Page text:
Industry Goes Digital Smart Factories, Smarter Decisions

Germany's bid to join up and computerize its manufacturing base, the Industry 4.0 strategy, is being squeezed by a U.S.-led rival with a more global focus. German firms aren't sure which way to turn.
Industry 4.0 is in danger of being walked all over by the IIC.

Richard Mark Soley travels tirelessly across the world from the United States. The chairman of the Industrial Internet Consortium meets with companies that are or want to become members of the initiative, whose goal is to develop ideas and models for the digitalization of the global manufacturing industry.

“There's a great revolution happening right now,” Mr. Soley told Handelsblatt.

When it comes to Germany, however, his travel plans are straightforward: car part supplier Bosch, based in Stuttgart, is so far the only German company in the consortium.

Germany has its own domestic version of the IIC. Industry 4.0 is a high-tech government strategy designed to computerize its manufacturing industry, with a goal of maintaining and expanding the German and European edge. The question is therefore: Does it also need the IIC?

German companies are already world leaders in many areas of digital networking in the manufacturing industry. Heavyweights Siemens and Deutsche Telekom, for example, recently announced a research alliance.

However, fears are growing that such domestic tie-ups may no longer be enough because the global competition is not standing still. “In the USA and China, considerable efforts will be undertaken to catch up to Industry 4.0,” said Peter Köhler, chief executive of the Weidmüller group and Businesseurope, a business lobby association.

In the USA and China, considerable efforts will be undertaken to catch up to Industry 4.0. Peter Köhler, Lobbyist

There is a risk that although the strategy was developed in Germany, others could possibly “implement the ideas faster, if we do not gain momentum,” said Werner Struth, a member of Bosch’s management board. The German Association of Electrical and Electrons Manufacturers’ Association (ZVEI) agrees. The answer: “We must gain speed ourselves.”

The U.S.-based IIC is undertaking field tests among its members, a process that could be seen as a move towards developing industry standards. Mr. Soley, however, emphasized the group is not a standards-making organization. “We are collecting the needs,” he said.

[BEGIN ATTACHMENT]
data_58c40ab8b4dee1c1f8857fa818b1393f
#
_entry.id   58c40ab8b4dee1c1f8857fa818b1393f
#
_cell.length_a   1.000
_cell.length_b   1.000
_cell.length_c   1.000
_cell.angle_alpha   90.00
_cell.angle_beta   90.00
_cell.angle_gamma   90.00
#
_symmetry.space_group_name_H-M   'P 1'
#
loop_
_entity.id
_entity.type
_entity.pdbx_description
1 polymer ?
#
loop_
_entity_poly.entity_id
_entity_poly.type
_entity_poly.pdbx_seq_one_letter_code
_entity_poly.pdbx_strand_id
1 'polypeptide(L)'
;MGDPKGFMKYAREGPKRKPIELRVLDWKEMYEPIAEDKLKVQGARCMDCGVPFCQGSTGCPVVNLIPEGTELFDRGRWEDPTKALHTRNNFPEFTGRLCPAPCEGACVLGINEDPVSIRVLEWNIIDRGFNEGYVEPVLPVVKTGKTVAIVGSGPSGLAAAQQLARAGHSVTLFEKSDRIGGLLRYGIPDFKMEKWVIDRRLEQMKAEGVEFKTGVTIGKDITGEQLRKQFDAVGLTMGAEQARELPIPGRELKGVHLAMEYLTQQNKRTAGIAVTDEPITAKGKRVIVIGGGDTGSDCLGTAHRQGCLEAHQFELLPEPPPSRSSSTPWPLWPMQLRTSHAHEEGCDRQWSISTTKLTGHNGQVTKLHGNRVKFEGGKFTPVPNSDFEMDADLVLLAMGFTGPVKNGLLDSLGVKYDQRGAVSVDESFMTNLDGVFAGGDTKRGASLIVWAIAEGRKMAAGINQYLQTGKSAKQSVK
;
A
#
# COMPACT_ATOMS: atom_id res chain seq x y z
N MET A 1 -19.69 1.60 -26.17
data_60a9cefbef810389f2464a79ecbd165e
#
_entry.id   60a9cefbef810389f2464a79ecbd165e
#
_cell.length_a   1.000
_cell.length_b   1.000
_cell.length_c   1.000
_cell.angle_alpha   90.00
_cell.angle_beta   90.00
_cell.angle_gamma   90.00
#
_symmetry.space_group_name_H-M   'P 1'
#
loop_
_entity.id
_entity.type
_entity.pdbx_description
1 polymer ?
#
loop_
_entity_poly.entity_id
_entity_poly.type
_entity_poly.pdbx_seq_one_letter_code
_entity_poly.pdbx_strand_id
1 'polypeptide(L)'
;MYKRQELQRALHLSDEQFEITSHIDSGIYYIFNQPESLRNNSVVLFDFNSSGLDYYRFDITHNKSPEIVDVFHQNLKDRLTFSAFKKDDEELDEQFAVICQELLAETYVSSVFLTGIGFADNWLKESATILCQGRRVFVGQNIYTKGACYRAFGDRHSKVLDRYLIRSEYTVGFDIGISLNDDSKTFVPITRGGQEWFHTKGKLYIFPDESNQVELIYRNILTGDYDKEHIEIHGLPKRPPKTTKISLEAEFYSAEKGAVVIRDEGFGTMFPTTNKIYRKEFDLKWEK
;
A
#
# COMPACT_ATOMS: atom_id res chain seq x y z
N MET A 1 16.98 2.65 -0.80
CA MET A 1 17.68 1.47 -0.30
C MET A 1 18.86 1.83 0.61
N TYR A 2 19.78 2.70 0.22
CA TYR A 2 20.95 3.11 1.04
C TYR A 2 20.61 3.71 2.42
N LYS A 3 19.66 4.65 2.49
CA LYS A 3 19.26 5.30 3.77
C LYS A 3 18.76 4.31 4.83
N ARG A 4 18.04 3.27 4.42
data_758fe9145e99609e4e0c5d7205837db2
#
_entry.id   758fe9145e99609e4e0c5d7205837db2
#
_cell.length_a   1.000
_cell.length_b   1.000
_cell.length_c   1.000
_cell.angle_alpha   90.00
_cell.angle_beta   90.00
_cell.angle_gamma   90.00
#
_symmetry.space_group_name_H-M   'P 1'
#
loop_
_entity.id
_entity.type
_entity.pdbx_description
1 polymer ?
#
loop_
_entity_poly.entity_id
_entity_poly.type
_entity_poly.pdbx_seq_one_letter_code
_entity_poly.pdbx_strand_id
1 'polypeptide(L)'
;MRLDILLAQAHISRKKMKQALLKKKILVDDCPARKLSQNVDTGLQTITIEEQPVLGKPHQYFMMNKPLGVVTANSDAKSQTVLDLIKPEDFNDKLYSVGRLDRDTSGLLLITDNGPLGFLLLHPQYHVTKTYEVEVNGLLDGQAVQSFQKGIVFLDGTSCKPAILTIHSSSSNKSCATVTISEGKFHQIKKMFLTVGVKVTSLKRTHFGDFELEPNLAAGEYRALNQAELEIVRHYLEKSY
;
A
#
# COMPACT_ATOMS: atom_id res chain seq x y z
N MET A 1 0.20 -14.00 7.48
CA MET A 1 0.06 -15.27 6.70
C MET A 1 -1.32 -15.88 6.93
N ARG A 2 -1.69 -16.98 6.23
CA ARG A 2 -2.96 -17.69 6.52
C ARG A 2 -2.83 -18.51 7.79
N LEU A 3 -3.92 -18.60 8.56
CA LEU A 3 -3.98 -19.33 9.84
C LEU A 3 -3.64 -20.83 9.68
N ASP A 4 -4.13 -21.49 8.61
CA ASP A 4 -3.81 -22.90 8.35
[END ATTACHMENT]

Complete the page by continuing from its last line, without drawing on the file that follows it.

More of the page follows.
Industry-4-0-cloud-computing-internet-of-things-users-data-protection-revenue-sales-global-spending-Opportunities and Concerns-01


The multitude of collaborations could create standards, however. “Standards prevail when a majority of market participants agree on a best standard and implements that,” said Stefan Bungart, the European software-center leader at General Electric and a founding member of IIC.

In the beginning, the IIC was derided by many as the Americans’ late response to Germany’s Industry 4.0 initiative. But just a few months after its founding, IIC had signed up more than 90 companies from all over the world, including U.S. giants such as General Electric, IBM and Cisco, as well as Japan's Hitachi and China's Huawei. More are coming. “Several hundred membership applications from companies of every size from all over the world are being processed,” Mr. Bungart said.

Just a few months after its founding, IIC had signed up more than 90 companies from all over the world,

Potential German members have so far remained quiet, but the IIC is a platform that the German manufacturing industry must consider, said Hartmut Rauen, an Industry 4.0 expert from VDMA, a German engineering association.

German companies are keen to protect their highly developed IT systems and data, but realize that an isolated approach will not work.

Siemens, a rival of General Electric, and Bosch are among the drivers of Industry 4.0 in Germany.“In the Internet, it is about global solutions,” Siemens says. It sees itself as a world market leader in industry software and automation products. The group offers solutions from the design of a product on the computer through to the digital planning of production and on to the evaluation of data that will be collected in the factories.

“While many talk much about Industry 4.0 or the ‘Internet of Things,’ we are creating facts,” said Joe Kaeser, Siemens’ chief executive. On October 1, it launched a “digital factory” division.

But Siemens has also noticed that more and more companies are joining the IIC. According to information seen by Handelsblatt, it now wants to join the consortium. “We will decide in the near future about participation,” said a Siemens representative.

Bosch management board member Mr. Struth justified its membership by saying that the IIC pursues an even broader approach than Industry 4.0. “It spreads over industrial production to mechanical and plant construction to the ‘Internet of Things’ and services in a broader sense,” he said.

Mr Soley sees scope for Industry 4.0 and the IIC to grow together. “Similar things occur all over the world – with different names,” he said.


The authors are editors and correspondents at Handelsblatt. To contact the authors: [email protected], [email protected],[email protected]